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futurebird

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**Complex analysis: having partials is the same as being "well defined?"**

My professor proved this theorem in class and I don't know if I even wrote it down correctly in my notes. I don't have access to the book so I need to know if this makes sense. Here is the theorem:

Under these conditions:

[tex]R[/tex] is a simply connected region in [tex]\mathbb{C}[/tex] and

p,q : [tex]R \rightarrow \mathbb{R}[/tex] continuous.

[tex]\sigma - rect[/tex] is a rectangle in [tex]\mathcal{R}[/tex].

The existence of a function U on [tex]R[/tex] such that:

[tex]\frac{\partial U}{\partial x}=p, \frac{\partial U}{\partial y}=q[/tex]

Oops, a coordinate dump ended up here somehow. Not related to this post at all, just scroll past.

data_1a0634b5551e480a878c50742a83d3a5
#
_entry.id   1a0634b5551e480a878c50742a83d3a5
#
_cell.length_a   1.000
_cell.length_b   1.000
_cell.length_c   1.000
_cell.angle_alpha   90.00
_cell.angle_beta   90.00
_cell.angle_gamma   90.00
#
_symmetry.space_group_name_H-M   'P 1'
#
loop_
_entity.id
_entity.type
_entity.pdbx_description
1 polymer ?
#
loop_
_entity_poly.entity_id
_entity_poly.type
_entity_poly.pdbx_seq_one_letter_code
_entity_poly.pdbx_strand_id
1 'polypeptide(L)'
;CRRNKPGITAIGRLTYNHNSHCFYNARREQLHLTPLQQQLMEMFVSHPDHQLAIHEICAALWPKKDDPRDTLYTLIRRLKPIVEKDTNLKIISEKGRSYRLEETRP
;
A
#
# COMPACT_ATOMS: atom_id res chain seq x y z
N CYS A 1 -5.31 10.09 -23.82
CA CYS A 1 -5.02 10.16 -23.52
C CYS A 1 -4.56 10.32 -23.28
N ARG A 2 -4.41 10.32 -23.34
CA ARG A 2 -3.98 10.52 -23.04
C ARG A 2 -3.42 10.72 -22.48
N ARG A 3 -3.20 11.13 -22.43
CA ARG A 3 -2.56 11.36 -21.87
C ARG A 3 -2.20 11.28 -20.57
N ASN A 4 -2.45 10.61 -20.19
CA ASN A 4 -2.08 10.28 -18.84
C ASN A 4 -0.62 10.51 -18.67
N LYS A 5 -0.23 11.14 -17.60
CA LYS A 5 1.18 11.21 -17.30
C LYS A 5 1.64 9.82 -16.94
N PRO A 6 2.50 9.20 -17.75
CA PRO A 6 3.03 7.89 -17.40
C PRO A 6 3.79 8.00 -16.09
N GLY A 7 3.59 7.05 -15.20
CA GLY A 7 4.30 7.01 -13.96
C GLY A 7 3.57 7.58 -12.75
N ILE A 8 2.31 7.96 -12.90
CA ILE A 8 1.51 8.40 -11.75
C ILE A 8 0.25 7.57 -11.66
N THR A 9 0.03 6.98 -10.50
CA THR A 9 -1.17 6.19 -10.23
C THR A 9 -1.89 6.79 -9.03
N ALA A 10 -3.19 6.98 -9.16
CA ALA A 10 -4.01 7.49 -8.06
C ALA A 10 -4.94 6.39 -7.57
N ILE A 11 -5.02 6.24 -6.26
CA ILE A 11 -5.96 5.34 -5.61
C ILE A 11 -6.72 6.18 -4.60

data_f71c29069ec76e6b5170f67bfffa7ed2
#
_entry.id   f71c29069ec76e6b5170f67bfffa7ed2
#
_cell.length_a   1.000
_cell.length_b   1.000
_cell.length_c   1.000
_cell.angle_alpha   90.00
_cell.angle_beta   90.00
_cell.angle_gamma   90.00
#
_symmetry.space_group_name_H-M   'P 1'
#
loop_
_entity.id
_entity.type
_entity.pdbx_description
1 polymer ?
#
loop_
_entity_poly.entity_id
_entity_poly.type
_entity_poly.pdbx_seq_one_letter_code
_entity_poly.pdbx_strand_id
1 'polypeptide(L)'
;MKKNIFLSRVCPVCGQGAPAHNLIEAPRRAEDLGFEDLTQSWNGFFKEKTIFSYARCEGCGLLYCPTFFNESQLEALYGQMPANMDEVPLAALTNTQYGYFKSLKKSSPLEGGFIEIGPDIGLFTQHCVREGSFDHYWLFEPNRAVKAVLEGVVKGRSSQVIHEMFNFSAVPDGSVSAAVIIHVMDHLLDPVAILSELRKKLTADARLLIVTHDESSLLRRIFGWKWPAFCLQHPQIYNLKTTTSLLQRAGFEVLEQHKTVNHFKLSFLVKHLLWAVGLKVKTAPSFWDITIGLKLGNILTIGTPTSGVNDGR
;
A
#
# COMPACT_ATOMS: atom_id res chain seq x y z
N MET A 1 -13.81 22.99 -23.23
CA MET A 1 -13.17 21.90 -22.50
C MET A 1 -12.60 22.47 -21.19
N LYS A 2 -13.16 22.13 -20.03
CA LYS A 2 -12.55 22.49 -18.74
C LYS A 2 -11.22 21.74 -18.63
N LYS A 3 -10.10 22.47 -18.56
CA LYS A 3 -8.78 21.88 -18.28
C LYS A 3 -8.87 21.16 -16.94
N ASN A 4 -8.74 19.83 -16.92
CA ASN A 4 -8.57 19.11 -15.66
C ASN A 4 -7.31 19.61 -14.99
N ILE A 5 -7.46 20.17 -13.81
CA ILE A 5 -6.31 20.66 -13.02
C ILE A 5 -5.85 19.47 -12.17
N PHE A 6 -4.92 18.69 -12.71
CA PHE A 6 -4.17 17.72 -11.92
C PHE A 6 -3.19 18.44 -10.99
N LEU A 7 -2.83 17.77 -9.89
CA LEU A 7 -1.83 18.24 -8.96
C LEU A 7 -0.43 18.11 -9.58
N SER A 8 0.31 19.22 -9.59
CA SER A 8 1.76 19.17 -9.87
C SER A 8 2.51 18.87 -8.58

[tex]\Longleftrightarrow \displaystyle\oint_{\sigma - rect} pdx + qdy =0[/tex]

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QUESTIONS:

1. My professor said that having the partials for p and q is the same thing as saying that U is well defined. Why is this the case?

2. Then he said U would be well defined if it was path independent, well, if we know it's path independent then,

*of course*[tex]\displaystyle\oint_{\sigma - rect} pdx + qdy =0[/tex]. So, am I right to think of path independence as a consequence of this proof, not a condition? (I know this seems obvious, but I keep losing track of what we "know" when we start the proof and what we are trying to prove so, I want to get this absolutely clear!)

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